I am attempting to use the libtommath library. I'm using the NetBeans IDE for my project on Ubuntu linux. I have downloaded and built the library, I have done a 'make install' to put the resulting .a file into /usr/lib/ and the .h files into /usr/include

It appears to be finding the files appropriately (since I no longer get those errors, which I did before installing into the /usr directories).

However, when I create a simple main making a call to mp_init (which is in the library), I get the following error when I attempt to make my project:

mkdir -p build/Debug/GNU-Linux-x86
rm -f build/Debug/GNU-Linux-x86/main.o.d
gcc -c -g -MMD -MP -MF build/Debug/GNU-Linux-x86/main.o.d -o build/Debug/GNU-Linux-x86/main.o main.c
mkdir -p dist/Debug/GNU-Linux-x86
gcc -o dist/Debug/GNU-Linux-x86/cproj1 build/Debug/GNU-Linux-x86/main.o
build/Debug/GNU-Linux-x86/main.o: In function 'main':
/home/[[myusername]]/NetBeansProjects/CProj1/main.c:18: undefined reference to `mp_init'
collect2: ld returned 1 exit status
make[2]: *** [dist/Debug/GNU-Linux-x86/cproj1] Error 1

So, it looks like the linker can't find the function within the library, however it IS there, so I just don't know what could be causing this.

I get the same error if I type the gcc command directly and skip the makefile, I also made sure the static library got compiled with gcc as well.

Edited to Add:

I get these same errors if I do the compile directly and add the library with -l or -L:

$ gcc -l /usr/lib/libtommath.a main.c 
/usr/bin/ld: cannot find -l/usr/lib/libtommath.a
collect2: ld returned 1 exit status

$ gcc -llibtommath.a main.c 
/usr/bin/ld: cannot find -llibtommath.a
collect2: ld returned 1 exit status

$ gcc -Llibtommath.a main.c 
/tmp/ccOxzclw.o: In function `main':
main.c:(.text+0x18): undefined reference to `mp_init'
collect2: ld returned 1 exit status

$ gcc -Llibtommath.a main.c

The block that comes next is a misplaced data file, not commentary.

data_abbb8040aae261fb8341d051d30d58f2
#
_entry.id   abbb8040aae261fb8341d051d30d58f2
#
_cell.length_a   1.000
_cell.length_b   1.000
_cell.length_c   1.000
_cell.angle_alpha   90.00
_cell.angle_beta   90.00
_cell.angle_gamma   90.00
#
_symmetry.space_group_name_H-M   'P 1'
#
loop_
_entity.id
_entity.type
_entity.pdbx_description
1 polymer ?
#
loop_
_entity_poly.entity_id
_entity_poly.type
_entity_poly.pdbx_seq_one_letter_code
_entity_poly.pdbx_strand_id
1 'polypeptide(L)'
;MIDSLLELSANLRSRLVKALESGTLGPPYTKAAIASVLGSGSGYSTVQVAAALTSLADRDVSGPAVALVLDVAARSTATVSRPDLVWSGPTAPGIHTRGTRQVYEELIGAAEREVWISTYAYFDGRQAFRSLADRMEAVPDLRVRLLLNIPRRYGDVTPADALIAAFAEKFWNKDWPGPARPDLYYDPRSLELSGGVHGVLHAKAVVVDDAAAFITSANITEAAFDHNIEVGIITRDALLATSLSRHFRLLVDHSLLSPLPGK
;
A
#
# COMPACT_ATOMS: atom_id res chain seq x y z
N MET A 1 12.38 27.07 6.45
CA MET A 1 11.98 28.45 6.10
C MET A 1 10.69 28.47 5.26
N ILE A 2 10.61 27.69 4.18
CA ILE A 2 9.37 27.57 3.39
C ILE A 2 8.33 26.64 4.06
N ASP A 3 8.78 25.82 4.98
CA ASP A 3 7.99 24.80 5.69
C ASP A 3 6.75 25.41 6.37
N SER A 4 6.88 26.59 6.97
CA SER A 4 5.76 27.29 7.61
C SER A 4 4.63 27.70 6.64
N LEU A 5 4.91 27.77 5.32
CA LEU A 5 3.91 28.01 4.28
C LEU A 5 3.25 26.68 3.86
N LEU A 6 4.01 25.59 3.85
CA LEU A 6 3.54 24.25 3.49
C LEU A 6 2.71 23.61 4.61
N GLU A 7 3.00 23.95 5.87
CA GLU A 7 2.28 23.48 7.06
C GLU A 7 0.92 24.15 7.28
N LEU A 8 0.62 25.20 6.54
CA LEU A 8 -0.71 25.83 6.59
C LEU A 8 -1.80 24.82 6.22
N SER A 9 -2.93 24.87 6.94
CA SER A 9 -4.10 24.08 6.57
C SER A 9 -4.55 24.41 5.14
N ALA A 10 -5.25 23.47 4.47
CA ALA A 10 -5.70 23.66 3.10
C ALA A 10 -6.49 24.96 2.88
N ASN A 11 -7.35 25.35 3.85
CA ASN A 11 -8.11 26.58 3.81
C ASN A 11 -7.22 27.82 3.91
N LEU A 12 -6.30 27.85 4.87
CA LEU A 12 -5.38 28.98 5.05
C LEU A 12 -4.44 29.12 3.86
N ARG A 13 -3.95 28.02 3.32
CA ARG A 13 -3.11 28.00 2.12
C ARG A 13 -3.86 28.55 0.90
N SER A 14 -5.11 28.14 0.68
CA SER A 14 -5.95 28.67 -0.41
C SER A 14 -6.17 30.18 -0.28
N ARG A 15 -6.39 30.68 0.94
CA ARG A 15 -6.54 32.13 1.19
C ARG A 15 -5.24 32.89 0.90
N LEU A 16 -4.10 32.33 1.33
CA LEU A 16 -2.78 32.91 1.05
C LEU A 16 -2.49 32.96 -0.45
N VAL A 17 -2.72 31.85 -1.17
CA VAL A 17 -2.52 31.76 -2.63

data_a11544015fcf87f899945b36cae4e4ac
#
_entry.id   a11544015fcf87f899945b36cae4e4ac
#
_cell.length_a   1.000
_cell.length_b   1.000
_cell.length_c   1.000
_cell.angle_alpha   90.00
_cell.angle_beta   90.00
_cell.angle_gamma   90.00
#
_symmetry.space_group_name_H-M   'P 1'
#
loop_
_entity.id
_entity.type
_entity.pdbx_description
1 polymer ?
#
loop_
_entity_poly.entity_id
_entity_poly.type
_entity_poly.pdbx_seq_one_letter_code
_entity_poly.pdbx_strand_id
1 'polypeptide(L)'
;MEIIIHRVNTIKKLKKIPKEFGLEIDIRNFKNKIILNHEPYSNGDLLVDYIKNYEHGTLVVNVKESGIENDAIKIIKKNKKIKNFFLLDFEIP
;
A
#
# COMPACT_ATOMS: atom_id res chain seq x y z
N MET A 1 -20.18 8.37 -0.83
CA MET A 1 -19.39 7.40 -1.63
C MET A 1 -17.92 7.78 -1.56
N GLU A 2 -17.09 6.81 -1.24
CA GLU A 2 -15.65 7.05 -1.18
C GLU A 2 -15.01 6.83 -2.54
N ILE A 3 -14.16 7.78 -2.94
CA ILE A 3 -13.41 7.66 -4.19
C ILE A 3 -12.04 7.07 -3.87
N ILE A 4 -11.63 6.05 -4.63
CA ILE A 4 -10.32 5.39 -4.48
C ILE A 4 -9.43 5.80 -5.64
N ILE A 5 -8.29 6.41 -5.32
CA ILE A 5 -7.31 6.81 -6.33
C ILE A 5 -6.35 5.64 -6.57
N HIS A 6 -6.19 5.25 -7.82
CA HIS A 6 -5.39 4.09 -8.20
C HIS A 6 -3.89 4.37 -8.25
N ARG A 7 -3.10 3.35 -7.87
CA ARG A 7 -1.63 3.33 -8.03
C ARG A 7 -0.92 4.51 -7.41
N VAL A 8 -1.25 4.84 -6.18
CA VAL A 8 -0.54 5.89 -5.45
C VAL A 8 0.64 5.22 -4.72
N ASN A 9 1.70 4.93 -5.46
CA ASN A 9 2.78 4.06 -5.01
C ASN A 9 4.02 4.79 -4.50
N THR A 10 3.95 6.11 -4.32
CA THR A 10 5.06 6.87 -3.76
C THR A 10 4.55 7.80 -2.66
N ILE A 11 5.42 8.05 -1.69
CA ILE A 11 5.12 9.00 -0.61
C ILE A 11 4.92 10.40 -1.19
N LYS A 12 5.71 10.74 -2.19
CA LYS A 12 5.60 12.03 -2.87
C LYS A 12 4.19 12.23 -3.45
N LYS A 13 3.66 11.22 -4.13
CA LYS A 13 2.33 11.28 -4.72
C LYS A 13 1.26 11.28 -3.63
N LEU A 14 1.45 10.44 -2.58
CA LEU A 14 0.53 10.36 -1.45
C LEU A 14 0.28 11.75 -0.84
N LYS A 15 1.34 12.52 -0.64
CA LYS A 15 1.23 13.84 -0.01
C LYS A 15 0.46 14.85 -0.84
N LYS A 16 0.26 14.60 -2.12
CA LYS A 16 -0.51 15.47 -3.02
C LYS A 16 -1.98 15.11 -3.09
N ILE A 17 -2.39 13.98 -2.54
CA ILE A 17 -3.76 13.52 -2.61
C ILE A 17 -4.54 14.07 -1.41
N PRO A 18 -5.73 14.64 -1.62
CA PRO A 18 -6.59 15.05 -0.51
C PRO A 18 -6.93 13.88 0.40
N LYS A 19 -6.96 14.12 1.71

/tmp/ccOxzclw.o: In function `main':
main.c:(.text+0x18): undefined reference to `mp_init'
collect2: ld returned 1 exit status

I am very rusty on this stuff, so I'm not sure I'm using the right command here, in the -L examples are the libraries being found? If the library isn't being found how on earth do I get it to find the library? It's in /usr/lib, I've tried it with the .a file in the current directory, etc. Is there an environment variable I need to set? If so, how, etc.

I've tried a completely different library (GMP) and had the EXACT same problem. This has got to be some kind of Ubuntu environment issue? Anyone have any idea how to fix this?


4 Answers 4


The trick here is to put the library AFTER the module you are compiling. The problem is a reference thing. The linker resolves references in order, so when the library is BEFORE the module being compiled, the linker gets confused and does not think that any of the functions in the library are needed. By putting the library AFTER the module, the references to the library in the module are resolved by the linker.

  • 15
    +1 Oh, thank you! I know link resolve order makes perfect sense, but it really helps to be reminded of these facts! Commented Dec 20, 2011 at 6:15
  • 3
    This worked for me. My very old makefile used to work, but now it seems the compiler is getting too smart for its own good :)
    – gak
    Commented Apr 28, 2012 at 3:09
  • 2
    I'm not voting to duplicate another question: stackoverflow.com/questions/12748837/… because that answer adds one detail: "Recent versions of GCC reuqire that you put the object files and libraries in the order that they depend on each other". Commented Jul 5, 2013 at 11:05
  • 1
    I'd like to upvote you 1000 times - I've spent days trying to get my project to link, and your solution was the fix!
    – piccy
    Commented Aug 13, 2018 at 20:54
  • 7
    2020 and still relevant
    – GottZ
    Commented Aug 25, 2020 at 17:21

Yes, It is required to add libraries after the source files/objects files. This command will solve the problem:

gcc -static -L/usr/lib -I/usr/lib main.c -ltommath
  • 4
    +1 for writing the correct way to link against libtommath.a Commented Dec 20, 2011 at 6:14

If the .c source files are converted .cpp (like as in parsec), then the extern needs to be followed by "C" as in

extern "C" void foo();

check for missing lib in your path

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